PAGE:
on October 6, 2014

I lost 80lbs in my first year on WW and recently entered my 3rd year as a paying member, having spent my 2nd year plateaued despite program adherence using the online tools (no meetings).

In the past few weeks, I seem to have become caught in a vicious cycle of re-gaining & re-losing the last 10 of those 80lbs, with reaching my goal (an additional 20-30) seeming like a distant & elusive dream.

I DO have the mindset that the struggle to reach goal is my fault (just like getting fat was my fault). But I don't consider myself a "failure", as I'm not giving up!

I DO believe I just need to step up my exercise level to boost my metabolism, eat FEWER apples & grapes, curb the occasional indulgence - in general, tighten any slack I've given myself since losing the first 80 (or should I say 70-75 until get this plateau well behind me?!).

I'm not ready to give up WW, as I've gotten used to tracking points and feel it gives my weight loss journey accountability & infrastructure.

I justify the expense by never paying "retail", always hunting for promo codes or negotiating with a WW phone rep to ensure the longest term available, at the lowest available cost.

On the other hand, my daughter, whose 60lbs lost on WW in 2012 preceded & inspired my joining, has re-gained a significant amount. But she has abandoned her WW membership and is focusing on applying what she learned and amping up her exercise level, focusing on fitness.

We're now on different paths, but continuing the same journey. Everyone has to find the right program fit for themselves, and then WORK IT!

It's a lifelong journey for many of us, and it begins with a single step. Get started, take a first step, do SOMETHING, and if its effectiveness seems to wane, try something else. After all, the definition of insanity is continuing to do the same things and expecting different results! =)

on October 6, 2014

Wow... lots of good comments! The truth is, if it were easy to lose weight & keep it off (or to never gain extra weight in the first place), there would not be any companies like Weight Watchers.

I strongly agree with Sue & Krystina and others, above, that this is a long-term, lifetime commitment, not just a quick fix. And, WW does work if you follow it & have a good leader to help you figure things out - (i.e. sometimes you think you are following, but little things throw you off.)

That said, it isn't easy to stay motivated and on program, so, for me the accountability of weekly meetings a good leader (YES, shop around!) and a supportive group can help. Even if you have only 5-10 lbs to lose, or are trying to maintain, my feeling is that without WW, I would be gaining. (And, yes, I hate paying too, but in the long term, it may be $ well spent, and on Lifetime it is free. Also check into your insurance - BC/BS reimburses up to $150 per year.)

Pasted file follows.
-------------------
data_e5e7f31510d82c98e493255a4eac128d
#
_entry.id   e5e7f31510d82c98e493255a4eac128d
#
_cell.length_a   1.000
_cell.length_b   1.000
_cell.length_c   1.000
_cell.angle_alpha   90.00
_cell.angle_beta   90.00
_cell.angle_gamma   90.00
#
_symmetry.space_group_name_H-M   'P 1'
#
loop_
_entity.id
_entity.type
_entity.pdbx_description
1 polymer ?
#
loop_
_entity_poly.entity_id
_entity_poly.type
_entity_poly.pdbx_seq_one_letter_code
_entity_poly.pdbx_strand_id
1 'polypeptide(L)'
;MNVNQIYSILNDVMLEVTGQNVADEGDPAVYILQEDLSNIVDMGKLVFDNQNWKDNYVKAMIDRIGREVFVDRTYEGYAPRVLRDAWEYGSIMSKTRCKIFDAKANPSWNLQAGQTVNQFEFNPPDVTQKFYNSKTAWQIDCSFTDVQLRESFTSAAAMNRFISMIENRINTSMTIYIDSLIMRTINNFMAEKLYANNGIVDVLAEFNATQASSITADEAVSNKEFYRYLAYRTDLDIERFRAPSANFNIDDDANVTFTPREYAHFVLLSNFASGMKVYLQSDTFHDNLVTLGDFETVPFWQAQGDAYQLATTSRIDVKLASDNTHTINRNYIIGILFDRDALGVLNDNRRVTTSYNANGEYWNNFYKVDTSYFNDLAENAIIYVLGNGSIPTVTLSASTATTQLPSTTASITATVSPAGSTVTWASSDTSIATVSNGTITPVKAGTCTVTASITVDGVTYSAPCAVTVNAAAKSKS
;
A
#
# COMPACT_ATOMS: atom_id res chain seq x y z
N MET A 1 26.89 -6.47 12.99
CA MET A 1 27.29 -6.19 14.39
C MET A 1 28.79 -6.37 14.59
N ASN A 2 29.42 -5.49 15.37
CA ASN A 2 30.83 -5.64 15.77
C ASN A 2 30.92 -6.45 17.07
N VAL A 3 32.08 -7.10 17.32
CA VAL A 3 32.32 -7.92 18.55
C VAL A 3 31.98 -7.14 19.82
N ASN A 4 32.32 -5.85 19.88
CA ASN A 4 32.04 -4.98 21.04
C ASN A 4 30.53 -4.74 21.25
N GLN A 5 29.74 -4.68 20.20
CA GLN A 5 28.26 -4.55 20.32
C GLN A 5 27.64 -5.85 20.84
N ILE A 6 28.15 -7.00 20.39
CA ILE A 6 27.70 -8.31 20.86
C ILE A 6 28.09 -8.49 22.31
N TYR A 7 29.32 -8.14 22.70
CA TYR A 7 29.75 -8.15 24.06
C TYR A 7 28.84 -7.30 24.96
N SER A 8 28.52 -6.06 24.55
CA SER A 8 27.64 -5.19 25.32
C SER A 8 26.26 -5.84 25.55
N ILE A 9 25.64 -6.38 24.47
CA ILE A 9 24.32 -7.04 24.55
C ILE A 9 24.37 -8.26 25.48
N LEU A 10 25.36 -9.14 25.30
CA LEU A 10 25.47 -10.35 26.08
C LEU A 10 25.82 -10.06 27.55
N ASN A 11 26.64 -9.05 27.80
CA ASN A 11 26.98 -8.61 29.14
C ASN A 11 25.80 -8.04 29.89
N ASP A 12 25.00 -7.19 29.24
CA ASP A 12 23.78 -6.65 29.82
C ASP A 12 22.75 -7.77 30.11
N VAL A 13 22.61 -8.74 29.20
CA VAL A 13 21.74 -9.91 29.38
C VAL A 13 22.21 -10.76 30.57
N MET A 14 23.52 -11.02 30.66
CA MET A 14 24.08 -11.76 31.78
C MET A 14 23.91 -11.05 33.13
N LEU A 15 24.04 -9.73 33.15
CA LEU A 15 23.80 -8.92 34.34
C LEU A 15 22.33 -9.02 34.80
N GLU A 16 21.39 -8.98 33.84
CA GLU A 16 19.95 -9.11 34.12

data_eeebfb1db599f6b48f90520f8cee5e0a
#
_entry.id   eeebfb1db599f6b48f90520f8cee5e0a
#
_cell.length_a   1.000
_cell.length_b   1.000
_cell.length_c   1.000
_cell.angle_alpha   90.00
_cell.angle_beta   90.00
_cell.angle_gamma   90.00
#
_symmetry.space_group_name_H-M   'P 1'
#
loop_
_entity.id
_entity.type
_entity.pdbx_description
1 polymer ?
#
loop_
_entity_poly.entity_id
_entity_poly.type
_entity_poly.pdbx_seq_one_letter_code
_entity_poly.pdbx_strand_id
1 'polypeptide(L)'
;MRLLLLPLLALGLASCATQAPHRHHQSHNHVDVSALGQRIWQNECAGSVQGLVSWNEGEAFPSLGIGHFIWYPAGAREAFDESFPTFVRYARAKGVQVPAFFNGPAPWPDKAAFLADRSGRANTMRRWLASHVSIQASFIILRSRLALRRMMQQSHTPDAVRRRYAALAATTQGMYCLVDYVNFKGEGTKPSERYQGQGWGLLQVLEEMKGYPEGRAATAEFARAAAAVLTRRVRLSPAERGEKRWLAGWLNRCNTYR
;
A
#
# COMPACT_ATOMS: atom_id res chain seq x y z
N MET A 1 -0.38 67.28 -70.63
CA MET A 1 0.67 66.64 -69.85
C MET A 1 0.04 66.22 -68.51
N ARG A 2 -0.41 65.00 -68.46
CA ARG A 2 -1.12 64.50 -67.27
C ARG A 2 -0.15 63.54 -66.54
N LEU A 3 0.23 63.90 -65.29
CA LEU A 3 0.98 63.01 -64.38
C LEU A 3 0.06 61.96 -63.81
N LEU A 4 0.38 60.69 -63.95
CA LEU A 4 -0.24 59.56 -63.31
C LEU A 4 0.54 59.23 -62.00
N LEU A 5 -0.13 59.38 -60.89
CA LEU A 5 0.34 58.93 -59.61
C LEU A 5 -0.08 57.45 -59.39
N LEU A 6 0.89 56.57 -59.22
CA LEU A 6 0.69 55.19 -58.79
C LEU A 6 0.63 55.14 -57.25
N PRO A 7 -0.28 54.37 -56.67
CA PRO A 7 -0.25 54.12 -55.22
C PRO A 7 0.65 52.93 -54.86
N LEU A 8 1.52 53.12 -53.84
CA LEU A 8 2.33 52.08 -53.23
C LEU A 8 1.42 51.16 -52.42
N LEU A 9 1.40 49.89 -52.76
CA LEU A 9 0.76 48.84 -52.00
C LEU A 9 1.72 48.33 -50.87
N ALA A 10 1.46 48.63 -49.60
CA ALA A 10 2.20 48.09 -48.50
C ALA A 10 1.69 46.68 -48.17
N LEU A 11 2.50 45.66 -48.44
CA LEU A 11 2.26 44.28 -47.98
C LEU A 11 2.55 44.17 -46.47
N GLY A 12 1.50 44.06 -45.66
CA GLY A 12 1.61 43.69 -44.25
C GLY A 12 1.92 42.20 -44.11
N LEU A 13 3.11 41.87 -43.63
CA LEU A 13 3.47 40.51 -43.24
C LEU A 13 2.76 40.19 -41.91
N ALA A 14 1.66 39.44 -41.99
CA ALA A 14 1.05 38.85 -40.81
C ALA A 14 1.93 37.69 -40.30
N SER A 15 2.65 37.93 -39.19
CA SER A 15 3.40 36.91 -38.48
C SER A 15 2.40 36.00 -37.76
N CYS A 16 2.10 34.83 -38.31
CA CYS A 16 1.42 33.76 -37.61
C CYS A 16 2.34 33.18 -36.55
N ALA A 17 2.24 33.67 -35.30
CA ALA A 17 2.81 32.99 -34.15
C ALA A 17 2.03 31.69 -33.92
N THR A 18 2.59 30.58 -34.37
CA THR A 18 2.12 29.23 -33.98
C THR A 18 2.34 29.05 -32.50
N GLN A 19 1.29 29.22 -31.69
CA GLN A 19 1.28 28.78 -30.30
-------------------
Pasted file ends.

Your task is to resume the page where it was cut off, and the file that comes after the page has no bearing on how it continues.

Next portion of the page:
A note to Christy - sounds like you are not eating enough, but please check in with a doctor or nutritionist. That low of a points range is not healthy, and yes, your metabolism is probably slowing because of it.

One last point, I really like the Simple Start/Simply Filling program on WW. The program is known for points, so some leaders don't emphasize it. With Simply Filling, a lot of foods are "free" and you eat as much as you want of these healthy foods. You are eating healthier, no points counting except for your "indulgences" - but, again, you need to commit to it.

It is tough, try not to get discouraged, and if you can do it on your own, great - but a lot of people can't. I'll also have to check out the Beck book - makes a lot of sense.

on October 6, 2014

One issue I've had with Weight Watchers is that they have their own food products, which they want to sell, and tend to be highly processed. I choose not to eat most "diet" foods for that reason. I've therefore instead been participating in Calorie Count, an online community for people who want to track calories, fitness, and nutritional breakdown of their food. It is free (unless you want to upgrade to Premium, which is totally unnecessary for most people). It has many of the features I always liked about Weight Watchers without the push to purchase their overly-processed diet food. I believe another free online option is My Fitness Pal, and there may be others.

That said, I'm really not anti-Weight Watchers. It works very well for some people - I just wasn't one of them.

on October 6, 2014

Lisa, I'm with you! Longterm, I don't think WW works (for most people -- for some it does). I don't think any "diet" works longterm for most people.